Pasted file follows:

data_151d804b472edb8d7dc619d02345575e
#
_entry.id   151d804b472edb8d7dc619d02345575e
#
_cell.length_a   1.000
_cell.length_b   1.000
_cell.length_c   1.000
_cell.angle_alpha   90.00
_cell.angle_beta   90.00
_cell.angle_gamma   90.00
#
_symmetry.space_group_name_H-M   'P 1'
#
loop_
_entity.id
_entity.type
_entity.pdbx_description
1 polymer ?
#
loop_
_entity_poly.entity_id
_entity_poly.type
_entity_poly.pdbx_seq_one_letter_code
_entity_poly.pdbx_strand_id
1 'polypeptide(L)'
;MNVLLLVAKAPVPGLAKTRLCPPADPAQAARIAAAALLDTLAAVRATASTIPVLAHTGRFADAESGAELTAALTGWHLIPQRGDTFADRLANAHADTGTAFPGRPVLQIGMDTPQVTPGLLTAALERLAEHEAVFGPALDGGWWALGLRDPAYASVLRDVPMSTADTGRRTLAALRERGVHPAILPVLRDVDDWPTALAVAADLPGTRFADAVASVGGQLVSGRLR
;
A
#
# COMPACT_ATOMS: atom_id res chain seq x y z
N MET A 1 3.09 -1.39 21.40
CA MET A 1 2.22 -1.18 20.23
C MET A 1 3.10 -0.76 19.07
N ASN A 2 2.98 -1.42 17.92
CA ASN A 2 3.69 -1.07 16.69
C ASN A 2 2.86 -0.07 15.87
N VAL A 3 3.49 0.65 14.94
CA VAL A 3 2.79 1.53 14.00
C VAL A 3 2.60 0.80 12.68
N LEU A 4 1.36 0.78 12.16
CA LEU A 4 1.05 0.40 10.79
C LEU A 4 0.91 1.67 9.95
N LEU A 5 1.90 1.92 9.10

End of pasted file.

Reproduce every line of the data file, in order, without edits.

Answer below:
data_151d804b472edb8d7dc619d02345575e
#
_entry.id   151d804b472edb8d7dc619d02345575e
#
_cell.length_a   1.000
_cell.length_b   1.000
_cell.length_c   1.000
_cell.angle_alpha   90.00
_cell.angle_beta   90.00
_cell.angle_gamma   90.00
#
_symmetry.space_group_name_H-M   'P 1'
#
loop_
_entity.id
_entity.type
_entity.pdbx_description
1 polymer ?
#
loop_
_entity_poly.entity_id
_entity_poly.type
_entity_poly.pdbx_seq_one_letter_code
_entity_poly.pdbx_strand_id
1 'polypeptide(L)'
;MNVLLLVAKAPVPGLAKTRLCPPADPAQAARIAAAALLDTLAAVRATASTIPVLAHTGRFADAESGAELTAALTGWHLIPQRGDTFADRLANAHADTGTAFPGRPVLQIGMDTPQVTPGLLTAALERLAEHEAVFGPALDGGWWALGLRDPAYASVLRDVPMSTADTGRRTLAALRERGVHPAILPVLRDVDDWPTALAVAADLPGTRFADAVASVGGQLVSGRLR
;
A
#
# COMPACT_ATOMS: atom_id res chain seq x y z
N MET A 1 3.09 -1.39 21.40
CA MET A 1 2.22 -1.18 20.23
C MET A 1 3.10 -0.76 19.07
N ASN A 2 2.98 -1.42 17.92
CA ASN A 2 3.69 -1.07 16.69
C ASN A 2 2.86 -0.07 15.87
N VAL A 3 3.49 0.65 14.94
CA VAL A 3 2.79 1.53 14.00
C VAL A 3 2.60 0.80 12.68
N LEU A 4 1.36 0.78 12.16
CA LEU A 4 1.05 0.40 10.79
C LEU A 4 0.91 1.67 9.95
N LEU A 5 1.90 1.92 9.10